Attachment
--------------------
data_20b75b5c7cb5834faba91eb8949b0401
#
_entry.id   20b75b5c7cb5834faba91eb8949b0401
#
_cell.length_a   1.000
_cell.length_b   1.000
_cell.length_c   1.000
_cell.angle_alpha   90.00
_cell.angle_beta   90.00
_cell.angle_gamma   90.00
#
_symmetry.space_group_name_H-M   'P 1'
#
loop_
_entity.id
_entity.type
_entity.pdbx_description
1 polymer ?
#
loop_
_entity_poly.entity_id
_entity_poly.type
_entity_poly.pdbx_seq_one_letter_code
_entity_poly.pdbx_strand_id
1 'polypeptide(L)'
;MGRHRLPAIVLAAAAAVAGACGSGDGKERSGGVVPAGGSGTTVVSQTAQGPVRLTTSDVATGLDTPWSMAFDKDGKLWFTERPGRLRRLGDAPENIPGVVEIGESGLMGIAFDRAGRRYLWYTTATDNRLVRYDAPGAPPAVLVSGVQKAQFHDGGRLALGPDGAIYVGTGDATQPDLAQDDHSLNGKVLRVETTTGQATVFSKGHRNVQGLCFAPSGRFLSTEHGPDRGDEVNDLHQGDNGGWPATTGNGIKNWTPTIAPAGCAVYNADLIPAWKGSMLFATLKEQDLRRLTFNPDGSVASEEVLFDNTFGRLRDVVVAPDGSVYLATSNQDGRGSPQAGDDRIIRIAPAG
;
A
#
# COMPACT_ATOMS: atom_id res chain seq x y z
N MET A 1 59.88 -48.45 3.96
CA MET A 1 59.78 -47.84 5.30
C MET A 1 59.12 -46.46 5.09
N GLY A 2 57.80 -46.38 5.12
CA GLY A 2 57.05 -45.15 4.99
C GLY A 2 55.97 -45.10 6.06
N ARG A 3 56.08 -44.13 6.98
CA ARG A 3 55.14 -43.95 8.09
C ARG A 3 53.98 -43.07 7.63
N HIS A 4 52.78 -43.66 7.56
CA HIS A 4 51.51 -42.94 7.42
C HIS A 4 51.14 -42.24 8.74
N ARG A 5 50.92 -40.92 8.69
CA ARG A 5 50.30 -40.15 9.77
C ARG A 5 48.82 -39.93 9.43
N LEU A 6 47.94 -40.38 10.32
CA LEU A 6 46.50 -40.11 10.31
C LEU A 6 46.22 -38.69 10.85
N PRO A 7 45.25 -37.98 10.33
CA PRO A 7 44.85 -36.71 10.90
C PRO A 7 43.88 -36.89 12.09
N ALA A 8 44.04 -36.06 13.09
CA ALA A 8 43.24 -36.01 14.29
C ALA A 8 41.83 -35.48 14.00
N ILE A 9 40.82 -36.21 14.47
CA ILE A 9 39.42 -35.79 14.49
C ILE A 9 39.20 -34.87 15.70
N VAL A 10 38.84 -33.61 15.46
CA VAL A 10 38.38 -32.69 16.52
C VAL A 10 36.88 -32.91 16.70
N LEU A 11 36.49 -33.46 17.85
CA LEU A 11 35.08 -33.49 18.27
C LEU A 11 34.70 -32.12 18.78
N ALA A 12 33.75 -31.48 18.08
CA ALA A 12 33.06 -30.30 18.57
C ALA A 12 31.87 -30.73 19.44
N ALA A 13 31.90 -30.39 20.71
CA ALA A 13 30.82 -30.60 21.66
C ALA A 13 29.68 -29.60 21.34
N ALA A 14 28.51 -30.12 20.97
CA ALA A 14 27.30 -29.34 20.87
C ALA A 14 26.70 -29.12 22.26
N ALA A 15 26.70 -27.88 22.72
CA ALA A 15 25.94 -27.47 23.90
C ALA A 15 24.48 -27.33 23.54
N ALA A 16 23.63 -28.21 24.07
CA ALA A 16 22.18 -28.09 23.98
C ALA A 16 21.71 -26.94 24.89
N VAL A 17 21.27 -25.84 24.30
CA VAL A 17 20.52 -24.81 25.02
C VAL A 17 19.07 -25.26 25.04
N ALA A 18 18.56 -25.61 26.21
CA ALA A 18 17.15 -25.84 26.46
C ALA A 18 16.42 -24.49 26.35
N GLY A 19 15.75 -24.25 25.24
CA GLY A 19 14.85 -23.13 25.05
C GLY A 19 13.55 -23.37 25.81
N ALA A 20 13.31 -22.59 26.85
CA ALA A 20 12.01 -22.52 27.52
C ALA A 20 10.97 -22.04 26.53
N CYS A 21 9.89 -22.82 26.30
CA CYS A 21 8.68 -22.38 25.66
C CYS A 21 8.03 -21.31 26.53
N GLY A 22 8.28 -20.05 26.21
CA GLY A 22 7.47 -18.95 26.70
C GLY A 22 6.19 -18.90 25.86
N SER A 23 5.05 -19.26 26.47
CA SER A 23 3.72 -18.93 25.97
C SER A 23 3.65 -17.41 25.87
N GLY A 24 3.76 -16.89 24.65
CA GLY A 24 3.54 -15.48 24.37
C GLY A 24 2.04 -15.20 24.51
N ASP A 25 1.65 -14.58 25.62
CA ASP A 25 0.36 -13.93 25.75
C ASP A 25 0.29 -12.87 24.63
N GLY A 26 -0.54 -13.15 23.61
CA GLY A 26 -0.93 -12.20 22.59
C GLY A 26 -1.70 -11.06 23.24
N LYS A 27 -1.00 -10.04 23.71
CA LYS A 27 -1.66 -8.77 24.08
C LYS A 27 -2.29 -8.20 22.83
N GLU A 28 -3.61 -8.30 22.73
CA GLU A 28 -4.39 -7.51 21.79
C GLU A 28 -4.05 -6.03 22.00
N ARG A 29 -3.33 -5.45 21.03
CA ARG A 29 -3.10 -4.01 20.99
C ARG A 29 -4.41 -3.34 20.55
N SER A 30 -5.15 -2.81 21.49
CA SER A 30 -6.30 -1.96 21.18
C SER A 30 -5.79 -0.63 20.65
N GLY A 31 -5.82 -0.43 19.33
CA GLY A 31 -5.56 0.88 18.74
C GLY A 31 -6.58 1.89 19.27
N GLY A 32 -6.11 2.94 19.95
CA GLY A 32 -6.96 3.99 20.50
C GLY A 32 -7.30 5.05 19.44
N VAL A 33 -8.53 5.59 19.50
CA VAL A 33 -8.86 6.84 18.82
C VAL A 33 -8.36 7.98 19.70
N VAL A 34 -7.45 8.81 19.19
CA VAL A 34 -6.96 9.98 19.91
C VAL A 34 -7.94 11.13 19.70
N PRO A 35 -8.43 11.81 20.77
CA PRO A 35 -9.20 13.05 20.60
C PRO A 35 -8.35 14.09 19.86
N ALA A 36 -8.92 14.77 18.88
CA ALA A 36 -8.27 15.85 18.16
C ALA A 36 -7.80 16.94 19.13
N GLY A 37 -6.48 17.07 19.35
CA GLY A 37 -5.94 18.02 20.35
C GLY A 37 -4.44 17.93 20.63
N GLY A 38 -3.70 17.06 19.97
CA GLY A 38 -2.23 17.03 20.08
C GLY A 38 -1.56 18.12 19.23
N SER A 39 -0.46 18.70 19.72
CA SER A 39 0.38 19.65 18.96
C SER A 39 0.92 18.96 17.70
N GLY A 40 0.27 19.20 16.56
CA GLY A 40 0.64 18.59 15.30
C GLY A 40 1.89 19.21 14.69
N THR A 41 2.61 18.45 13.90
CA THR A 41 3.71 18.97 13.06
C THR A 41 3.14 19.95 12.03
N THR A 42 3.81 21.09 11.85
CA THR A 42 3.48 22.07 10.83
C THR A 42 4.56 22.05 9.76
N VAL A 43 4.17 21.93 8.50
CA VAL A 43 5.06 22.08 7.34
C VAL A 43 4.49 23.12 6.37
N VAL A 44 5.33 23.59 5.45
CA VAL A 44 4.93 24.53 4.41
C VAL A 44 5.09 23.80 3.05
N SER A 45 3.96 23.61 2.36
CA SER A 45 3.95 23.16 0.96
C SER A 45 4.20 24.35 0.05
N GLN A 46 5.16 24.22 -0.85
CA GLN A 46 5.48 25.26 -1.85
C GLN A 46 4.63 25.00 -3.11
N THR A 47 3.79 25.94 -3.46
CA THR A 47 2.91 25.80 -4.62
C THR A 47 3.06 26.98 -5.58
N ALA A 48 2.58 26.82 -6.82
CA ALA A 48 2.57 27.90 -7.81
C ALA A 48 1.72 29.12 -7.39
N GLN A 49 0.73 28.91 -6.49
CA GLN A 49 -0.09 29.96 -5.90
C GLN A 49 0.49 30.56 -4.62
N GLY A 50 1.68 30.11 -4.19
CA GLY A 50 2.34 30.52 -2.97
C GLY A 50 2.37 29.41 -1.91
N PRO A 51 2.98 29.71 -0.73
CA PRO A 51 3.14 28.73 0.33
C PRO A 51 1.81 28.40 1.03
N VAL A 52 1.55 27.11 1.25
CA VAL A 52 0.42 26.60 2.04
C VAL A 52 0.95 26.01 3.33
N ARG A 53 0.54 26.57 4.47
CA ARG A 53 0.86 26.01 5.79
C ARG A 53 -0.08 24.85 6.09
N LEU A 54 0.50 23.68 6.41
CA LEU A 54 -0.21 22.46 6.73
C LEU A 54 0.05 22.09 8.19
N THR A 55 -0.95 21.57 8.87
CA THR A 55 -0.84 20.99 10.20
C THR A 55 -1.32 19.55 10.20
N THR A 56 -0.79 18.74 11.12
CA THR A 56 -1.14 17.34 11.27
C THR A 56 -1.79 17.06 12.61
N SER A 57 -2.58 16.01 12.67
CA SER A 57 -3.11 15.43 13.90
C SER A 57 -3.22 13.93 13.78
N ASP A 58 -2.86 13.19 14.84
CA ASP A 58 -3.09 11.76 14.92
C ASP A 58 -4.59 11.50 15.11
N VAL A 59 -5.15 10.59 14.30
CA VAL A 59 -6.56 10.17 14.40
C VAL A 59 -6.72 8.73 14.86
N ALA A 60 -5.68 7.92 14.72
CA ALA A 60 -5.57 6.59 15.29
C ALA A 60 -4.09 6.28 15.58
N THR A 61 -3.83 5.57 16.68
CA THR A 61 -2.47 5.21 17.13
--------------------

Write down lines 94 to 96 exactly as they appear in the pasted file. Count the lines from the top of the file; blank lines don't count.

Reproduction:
N GLY A 22 8.28 -20.05 26.21
CA GLY A 22 7.47 -18.95 26.70
C GLY A 22 6.19 -18.90 25.86